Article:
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**Update: The article below is from our legacy Android app! Valarm is Industrial IoT. We'll help you, your teams, and your business with Industrial IoT applications using Valarm Tools Cloud.

If you want to save time and money you can just get your outdoor pagodas and sensor enclosures here at shop.valarm.net. We highly recommend these sensor cases, pagodas, enclosures, boxes, much more than the fun experiment done below.

We recommend using GSM, WiFi, or ethernet connector devices / sensors hubs with any industrial sensors since they're much more reliable than Androids for Industrial IoT applications like:

You can use ValarmIndustrial IoT, telemetry and remote sensor monitoring solutions with any of the following connector devices / sensor hubs:

Valarm Industrial IoT sensor data is GPS-tagged, time-stamped, and sent to Valarm Tools Cloud / tools.valarm.net via any internet connectivity like WiFi, ethernet, or cell network. With Valarm Tools Cloud you’ll find services for mapping, graphing, and APIs like JSON to help you with your real-time, geo-enabled sensor monitoring and Industrial IoT applications.

Valarm compatible sensors + Industrial IoT hardware are available at shop.valarm.net.

Have a look at Valarm's Industrial IoT Customer Stories page for more on what businesses and organizations are using these remote sensor monitoring and telemetry solutions and deploying Industrial IoT applications in a variety of industries.

Learn how all of this works together on our Web Dashboards for Industrial IoT, Telemetry, + Remote Monitoring.

Please don’t hesitate to contact us if you have any questions or your business, organization, or company needs help with deploying Industrial IoT applications!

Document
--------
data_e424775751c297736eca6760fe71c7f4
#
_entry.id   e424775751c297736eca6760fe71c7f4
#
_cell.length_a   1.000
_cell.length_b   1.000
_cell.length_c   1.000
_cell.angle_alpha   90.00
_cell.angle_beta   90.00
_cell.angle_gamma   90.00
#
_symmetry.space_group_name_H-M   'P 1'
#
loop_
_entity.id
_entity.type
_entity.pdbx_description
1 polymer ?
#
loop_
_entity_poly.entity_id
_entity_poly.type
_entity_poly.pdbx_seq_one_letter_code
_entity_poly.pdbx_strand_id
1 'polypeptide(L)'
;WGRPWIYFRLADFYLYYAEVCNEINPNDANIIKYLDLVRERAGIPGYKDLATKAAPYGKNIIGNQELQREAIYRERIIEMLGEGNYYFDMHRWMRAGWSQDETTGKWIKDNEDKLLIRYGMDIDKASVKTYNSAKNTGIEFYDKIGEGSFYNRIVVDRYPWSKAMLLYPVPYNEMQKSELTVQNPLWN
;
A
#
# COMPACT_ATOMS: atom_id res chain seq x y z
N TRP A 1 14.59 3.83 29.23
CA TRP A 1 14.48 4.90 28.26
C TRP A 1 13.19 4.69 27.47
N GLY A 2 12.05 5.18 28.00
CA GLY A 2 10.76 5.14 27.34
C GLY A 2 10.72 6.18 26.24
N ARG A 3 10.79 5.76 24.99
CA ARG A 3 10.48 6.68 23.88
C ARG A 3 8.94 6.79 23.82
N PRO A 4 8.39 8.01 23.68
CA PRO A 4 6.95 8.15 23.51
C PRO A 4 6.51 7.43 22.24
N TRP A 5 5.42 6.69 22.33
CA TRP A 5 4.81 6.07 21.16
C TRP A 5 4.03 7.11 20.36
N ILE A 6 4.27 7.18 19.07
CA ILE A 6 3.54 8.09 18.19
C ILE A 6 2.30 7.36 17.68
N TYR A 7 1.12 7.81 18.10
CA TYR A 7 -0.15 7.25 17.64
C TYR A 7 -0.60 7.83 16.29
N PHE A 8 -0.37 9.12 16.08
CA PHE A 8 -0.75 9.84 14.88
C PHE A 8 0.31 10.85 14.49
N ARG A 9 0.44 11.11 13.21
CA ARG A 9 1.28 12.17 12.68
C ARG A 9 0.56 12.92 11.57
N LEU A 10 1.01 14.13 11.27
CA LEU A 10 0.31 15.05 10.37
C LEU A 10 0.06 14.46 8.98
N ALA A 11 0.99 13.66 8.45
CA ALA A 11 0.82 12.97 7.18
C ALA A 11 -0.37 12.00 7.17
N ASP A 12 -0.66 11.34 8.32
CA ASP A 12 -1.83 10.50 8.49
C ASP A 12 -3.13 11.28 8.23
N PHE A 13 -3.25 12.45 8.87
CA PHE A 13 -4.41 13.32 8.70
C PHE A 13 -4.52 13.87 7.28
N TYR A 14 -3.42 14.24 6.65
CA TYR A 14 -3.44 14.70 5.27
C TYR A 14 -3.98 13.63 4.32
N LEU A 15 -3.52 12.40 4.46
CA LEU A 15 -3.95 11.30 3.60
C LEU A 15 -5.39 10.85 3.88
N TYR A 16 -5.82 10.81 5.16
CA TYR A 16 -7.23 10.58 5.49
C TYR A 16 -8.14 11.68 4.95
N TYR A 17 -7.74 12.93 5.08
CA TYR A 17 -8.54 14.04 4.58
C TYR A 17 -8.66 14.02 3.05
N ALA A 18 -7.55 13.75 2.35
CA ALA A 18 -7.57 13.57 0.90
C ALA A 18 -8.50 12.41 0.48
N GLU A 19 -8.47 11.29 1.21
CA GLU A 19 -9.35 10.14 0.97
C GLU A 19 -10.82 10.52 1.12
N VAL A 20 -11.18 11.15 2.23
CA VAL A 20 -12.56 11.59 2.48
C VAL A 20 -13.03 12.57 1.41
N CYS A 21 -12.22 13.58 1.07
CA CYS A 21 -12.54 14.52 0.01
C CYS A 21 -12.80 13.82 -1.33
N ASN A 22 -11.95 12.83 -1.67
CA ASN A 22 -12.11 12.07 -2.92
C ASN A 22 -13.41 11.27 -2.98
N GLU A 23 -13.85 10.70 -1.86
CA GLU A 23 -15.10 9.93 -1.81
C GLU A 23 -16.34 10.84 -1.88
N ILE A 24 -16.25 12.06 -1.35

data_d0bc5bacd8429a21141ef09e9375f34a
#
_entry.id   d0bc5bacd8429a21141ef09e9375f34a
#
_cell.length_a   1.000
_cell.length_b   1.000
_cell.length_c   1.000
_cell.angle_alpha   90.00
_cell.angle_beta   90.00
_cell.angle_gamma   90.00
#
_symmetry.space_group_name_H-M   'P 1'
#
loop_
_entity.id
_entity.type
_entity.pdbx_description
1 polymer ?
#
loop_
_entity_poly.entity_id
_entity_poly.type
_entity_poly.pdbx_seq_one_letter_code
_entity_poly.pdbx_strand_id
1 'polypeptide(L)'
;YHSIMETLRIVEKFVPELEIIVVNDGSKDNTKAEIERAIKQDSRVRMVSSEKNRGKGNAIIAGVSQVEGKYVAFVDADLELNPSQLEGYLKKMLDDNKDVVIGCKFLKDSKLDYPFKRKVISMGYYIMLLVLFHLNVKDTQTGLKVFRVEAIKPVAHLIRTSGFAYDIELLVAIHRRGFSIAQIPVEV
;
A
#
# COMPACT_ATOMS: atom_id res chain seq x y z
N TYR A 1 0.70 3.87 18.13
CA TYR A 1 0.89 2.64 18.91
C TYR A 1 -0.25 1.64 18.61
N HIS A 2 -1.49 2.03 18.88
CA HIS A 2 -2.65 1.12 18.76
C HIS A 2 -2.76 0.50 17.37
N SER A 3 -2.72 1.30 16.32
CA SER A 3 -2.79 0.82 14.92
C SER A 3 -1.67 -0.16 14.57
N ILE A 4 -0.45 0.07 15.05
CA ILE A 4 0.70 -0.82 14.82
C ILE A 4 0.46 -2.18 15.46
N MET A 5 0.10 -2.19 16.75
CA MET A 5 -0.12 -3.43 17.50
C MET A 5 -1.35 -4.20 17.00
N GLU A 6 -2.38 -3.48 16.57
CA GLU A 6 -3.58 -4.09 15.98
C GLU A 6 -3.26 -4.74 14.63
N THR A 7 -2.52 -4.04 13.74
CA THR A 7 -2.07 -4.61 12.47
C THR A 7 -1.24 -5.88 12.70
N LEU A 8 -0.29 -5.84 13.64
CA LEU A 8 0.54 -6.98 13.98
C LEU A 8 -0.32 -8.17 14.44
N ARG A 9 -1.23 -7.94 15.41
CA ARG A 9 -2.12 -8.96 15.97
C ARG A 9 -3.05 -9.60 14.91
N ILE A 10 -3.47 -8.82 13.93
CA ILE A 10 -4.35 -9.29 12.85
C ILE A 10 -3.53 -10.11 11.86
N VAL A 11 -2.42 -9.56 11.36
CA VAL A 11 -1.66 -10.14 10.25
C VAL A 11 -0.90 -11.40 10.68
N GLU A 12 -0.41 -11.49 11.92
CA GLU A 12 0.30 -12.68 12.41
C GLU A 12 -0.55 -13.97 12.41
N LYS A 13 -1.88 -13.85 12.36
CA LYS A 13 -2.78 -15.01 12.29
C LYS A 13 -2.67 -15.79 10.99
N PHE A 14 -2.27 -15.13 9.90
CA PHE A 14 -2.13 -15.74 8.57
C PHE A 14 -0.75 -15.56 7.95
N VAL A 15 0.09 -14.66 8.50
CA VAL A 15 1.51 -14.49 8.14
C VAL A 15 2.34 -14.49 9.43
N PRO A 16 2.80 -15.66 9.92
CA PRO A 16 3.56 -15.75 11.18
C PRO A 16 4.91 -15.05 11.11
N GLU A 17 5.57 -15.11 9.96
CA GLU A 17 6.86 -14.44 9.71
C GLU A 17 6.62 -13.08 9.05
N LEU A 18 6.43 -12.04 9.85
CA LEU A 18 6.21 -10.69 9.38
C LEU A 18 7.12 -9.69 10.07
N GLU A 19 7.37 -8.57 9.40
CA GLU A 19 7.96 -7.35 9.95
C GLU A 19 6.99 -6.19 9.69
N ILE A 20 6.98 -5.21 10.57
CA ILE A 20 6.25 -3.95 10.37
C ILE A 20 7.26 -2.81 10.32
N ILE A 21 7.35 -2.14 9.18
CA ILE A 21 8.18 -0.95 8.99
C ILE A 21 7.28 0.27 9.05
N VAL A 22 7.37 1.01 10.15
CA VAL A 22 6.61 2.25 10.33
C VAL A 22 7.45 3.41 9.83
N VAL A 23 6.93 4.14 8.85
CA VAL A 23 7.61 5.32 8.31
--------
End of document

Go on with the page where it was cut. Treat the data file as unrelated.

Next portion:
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Ever wanted to build your own affordable outdoor pagoda or Industrial IoT sensor enclosure? This instructable teaches you how to make your own pagoda (a.k.a Stevenson screen or instrument shelter) where you can put a weather, air quality, or any other sensor. After you have everything configured then deploy your pagoda in the field to collect your data and perform remote environmental monitoring, data acquisition, fleet tracking, and more Industrial IoT applications. Plus you can make sparks with a dremel as shown in this video!

Step 1: Prepare pagoda layers

In order to do this DIY pagoda you should have these parts:
- Plates or pot trays or saucers [You can get as many of these as you like depending on how tall you want your pagoda to be. You can get these at a home and/or garden center like Home Depot]
- Hot glue and hot glue gun
- Dremel
- All Thread Rods (sized depending on how high you want your pagoda to stand)
- Drill with drill bits sized for All Thread Rods
- Plastic or vinyl tubing that fits around your all thread
- Bolts and wing nuts that fit your all thread
- A weather, air quality, other sensor, whatever you want to put inside your pagoda (e.g., Yoctopuce USB sensors connected to an app like Valarm to measure CO2, VOCs, light lumens in lux, temperature, humidity, barometric pressure, and/or other factors)

The pagoda built here is for housing a basic weather sensor, if you're using your pagoda to measure and monitor air quality then pay close attention to which materials you use since a lot of brand new paint and plastic can give off volatile organic compounds (VOCs) for days or weeks.

Initial step: drill 3 holes in your trays to make a triangle to put your all thread rods. In this example green trays were bought and left green so that the pagoda could be discretely deployed in a shady tree, you may want different colors for your deployment location. If your pagoda is going to be in direct sun you can paint it white on the outside and black on the bottom halves of the trays (except for the bottom one since we want ground heat to be reflected).

Once you drill the holes you can use a dremel or any other tool to remove the center portion of the trays (except two plates for the top and one for the bottom of the pagoda to make sure the sensor inside is protected). If the edges of the trays look like they might hold water you can cut holes in the edges to encourage liquid drainage.

it's like a Stevenson screen and should be white: <br>http://en.wikipedia.org/wiki/Stevenson_screen <br>nice idea, thanks. michelle ress
Howdy Michelle, <br> <br>Wonderful, thank you for the information, I updated the first paragraph of the Instructable to include &quot;a.k.a Stevenson screen or instrument shelter&quot;! <br> <br>Cheers, <br>Edward.